Craft (Adventure) – Linear vs Unrestricted vs Non-Linear Adventures

In RPGs, there are two basic structures for an adventure: linear and non-linear. The GameMastery Guide (pg. 36) also includes unrestricted, but I see this as a variation of non-linear. So what are these adventure structures and what considerations do we need to make when writing them?


This is the most common type of adventure structure, often called a railroad structure. This is where the players go from plot point A to B to C, advancing in a very specific order. The example in the GameMastery guide shows: Monsters attack town > Witness gives directions to monster lair > Discover monster lair > Monster ambushes adventurers > Defeat the monster!

These are generally the easiest types of adventures to write and run as each location or plot point leads directly to the next location or plot point. Clues and game elements are laid out to lead the PCs down a specific path. This can sometimes feel restrictive to players who want to strike out and come up with their own solutions to problems, but also runs the most efficiently. Linear adventures are generally easy to guess how much time it will take at the table, which is why this structure is used so often in organized play scenarios.

If you’re new to adventure writing, I’d start with this sort of adventure as it lets you control all the elements of the adventure and you don’t have to worry too much about what the PCs are going to do to “throw it off the rails.” Develop your simple plot that takes the players from point A to B to C. Make sure the plot is logical and that there are obvious clues for the PCs to find to bring them from A to B to C. Some examples might be eye witnesses telling the PC where the monsters fled to or what part of the forest people avoid lets they vanish. The PCs then get a clear picture of “where they’re supposed to go next” to continue the adventure.

Things to look out for are being too “on the rails” where there are no considerations for alternative ideas. Be sure to include phrases such as “or any other creative solution the players devise” and “or any strategy that allows the PCs to avoid notice.” These give a GM running the adventure with a more strict interpretation of the rules know that flexibility is allowed, even if the core adventure remains the same. If there are alternative solutions that you think of, be sure to mention them in the adventure. This gives the GM a heads up that the players may come up with some less obvious solutions to a problem.


This type of adventure allows the most table variation as players are given a huge freedom of choice for what to do next to solve the problem that the adventure poses. This is often called a sandbox, as players are left to play around in the game world however they see fit. Often they’re given the first part of the plot through an inciting incident, but where they go from there may vary significantly. The GameMastery guide calls this an unrestricted adventure, though people use the term sandbox far more often in common parlance.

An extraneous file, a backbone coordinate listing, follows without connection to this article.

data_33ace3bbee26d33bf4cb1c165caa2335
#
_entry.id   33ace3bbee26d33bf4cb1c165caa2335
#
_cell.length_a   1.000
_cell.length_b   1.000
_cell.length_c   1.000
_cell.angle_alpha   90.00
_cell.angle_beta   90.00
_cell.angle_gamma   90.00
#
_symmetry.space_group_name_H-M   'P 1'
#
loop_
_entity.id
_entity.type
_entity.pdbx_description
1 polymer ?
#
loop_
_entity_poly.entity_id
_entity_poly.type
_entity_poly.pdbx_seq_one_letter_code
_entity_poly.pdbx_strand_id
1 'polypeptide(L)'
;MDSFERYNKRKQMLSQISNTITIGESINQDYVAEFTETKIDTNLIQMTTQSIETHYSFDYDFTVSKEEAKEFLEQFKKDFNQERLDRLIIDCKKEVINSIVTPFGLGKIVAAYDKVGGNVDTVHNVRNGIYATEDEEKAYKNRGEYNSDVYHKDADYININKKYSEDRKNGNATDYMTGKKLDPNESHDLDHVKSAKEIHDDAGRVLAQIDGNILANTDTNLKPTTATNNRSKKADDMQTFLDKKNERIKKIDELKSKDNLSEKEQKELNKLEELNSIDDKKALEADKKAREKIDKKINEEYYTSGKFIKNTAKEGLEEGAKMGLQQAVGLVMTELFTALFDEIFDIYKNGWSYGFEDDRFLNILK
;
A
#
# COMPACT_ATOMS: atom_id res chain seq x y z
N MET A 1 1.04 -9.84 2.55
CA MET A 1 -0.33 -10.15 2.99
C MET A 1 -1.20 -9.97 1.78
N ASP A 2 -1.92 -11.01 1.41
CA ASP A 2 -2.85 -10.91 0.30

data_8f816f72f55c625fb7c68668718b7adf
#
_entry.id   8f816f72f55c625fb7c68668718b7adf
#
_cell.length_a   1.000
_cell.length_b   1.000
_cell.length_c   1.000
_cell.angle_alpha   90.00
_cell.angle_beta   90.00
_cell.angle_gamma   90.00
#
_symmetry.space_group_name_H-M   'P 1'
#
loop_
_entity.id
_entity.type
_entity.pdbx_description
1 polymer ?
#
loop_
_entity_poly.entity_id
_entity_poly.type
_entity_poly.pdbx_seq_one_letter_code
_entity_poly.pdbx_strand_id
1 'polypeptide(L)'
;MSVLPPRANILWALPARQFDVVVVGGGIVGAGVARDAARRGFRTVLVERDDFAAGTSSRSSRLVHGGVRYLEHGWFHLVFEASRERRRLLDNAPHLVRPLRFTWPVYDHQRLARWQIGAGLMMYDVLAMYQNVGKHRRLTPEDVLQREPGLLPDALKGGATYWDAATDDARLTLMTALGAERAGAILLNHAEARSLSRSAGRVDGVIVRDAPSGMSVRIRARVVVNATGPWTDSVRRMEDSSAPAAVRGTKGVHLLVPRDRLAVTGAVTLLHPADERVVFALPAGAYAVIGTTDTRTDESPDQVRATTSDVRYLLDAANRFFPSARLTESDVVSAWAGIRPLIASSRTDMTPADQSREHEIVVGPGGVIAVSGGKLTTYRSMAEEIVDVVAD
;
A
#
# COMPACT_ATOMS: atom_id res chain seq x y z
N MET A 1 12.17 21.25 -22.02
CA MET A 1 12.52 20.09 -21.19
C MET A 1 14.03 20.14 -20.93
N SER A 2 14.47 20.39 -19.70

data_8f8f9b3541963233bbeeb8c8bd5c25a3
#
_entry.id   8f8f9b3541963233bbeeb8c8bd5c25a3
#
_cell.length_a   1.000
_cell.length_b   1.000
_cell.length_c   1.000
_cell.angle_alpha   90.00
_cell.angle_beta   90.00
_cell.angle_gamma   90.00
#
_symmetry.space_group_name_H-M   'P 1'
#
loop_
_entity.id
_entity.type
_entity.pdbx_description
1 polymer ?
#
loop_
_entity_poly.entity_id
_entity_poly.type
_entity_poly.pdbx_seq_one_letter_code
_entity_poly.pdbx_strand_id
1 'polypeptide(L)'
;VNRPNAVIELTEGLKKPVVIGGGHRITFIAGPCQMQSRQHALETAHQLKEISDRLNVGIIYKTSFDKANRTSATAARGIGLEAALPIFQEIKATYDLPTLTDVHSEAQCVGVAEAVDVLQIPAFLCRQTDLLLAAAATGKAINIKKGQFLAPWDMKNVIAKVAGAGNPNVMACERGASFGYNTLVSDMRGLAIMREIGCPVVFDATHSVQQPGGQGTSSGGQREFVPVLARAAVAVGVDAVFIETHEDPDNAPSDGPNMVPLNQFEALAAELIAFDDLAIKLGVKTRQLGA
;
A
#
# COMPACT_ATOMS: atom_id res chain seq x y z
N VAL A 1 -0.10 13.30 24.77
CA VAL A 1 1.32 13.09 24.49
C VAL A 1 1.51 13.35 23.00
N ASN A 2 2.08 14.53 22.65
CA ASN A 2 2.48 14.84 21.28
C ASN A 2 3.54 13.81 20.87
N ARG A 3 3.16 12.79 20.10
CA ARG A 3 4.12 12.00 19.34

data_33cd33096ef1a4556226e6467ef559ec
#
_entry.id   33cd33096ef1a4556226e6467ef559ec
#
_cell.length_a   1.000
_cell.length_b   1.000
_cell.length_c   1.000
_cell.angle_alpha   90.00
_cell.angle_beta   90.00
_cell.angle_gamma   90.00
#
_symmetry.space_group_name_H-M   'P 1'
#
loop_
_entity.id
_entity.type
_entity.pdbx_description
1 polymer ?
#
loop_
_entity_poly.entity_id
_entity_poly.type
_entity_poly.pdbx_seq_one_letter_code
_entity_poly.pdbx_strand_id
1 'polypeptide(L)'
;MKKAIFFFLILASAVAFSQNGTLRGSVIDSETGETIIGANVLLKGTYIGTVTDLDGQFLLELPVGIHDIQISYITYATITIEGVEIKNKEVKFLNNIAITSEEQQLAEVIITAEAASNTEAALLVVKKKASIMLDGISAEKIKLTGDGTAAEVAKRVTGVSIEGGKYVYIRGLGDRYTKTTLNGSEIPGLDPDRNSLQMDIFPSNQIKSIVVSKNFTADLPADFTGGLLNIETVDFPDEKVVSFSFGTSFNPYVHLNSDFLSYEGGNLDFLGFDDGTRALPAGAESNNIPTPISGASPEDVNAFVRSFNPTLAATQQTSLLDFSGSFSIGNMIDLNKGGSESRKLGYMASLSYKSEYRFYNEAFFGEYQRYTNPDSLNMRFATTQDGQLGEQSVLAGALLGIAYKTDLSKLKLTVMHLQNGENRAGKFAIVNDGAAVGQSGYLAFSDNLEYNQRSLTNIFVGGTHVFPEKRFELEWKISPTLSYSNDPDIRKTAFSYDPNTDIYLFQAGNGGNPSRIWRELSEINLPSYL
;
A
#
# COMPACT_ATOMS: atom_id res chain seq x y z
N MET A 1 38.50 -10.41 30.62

When writing a sandbox adventure, you need to keep in mind all the various strategies a party might use to solve a problem. Because there are fewer guidelines for what the PCs to do, as the author you need to include several clues and hints that suggest a course of action. A strange note, a bit of torn cloth, a muddy footprint with an odd coloration, and a witness describing a strange sound all give the PCs different elements to investigate. Have some solutions in the adventure, such as skill checks and NPCs who can answer questions, as well as information for what to do if the PCs go off on a tangent.

These types of adventures rely heavily on GM interpretation of the adventure content and management of the players to keep them on a successful path. Your writing is aimed at giving the GM tools for handling different situations and recommendations for how to move the adventure forward rather than scripting events. Describing locations, NPCs, items, and even time-tables for actions happening outside of the PCs control all help the GM adjudicate the adventure.


The GameMastery Guide lists a third structure for adventures called non-linear. Though a sandbox is certainly non-linear, they use this description to talk about an adventure designed like a flow-chart. Non-linear adventures often have 2 or 3 distinct paths the PCs could take, or a list of objectives the PCs must complete but they can complete these objectives in any order. After you’re comfortable writing a linear adventure, move on to non-linear adventures.

Writing these adventures requires you to use a mix of the strategies for linear and unrestricted structures. At points where the PCs have a decision to make on what course of action to take or what objective to complete first, you want to write the adventure a bit more like a sandbox: give them information about the game world and the plot, then let them decide where to go next. Once they’re on a path, the action often becomes much more like a linear adventure until their current objective is complete.

Wrapping it Up

Each of these structures starts with an inciting incident that sends the PCs on the adventure and ends once the PCs meet the objective that solves the problem the adventure is posing. The only differences are how the PCs get from A to C. Once you’ve mastered these forms, you can take a look at the story you’re writing and find the best structure to tell that story.

Vanessa Hoskins


  1. Blake

    Very cool and clear summary!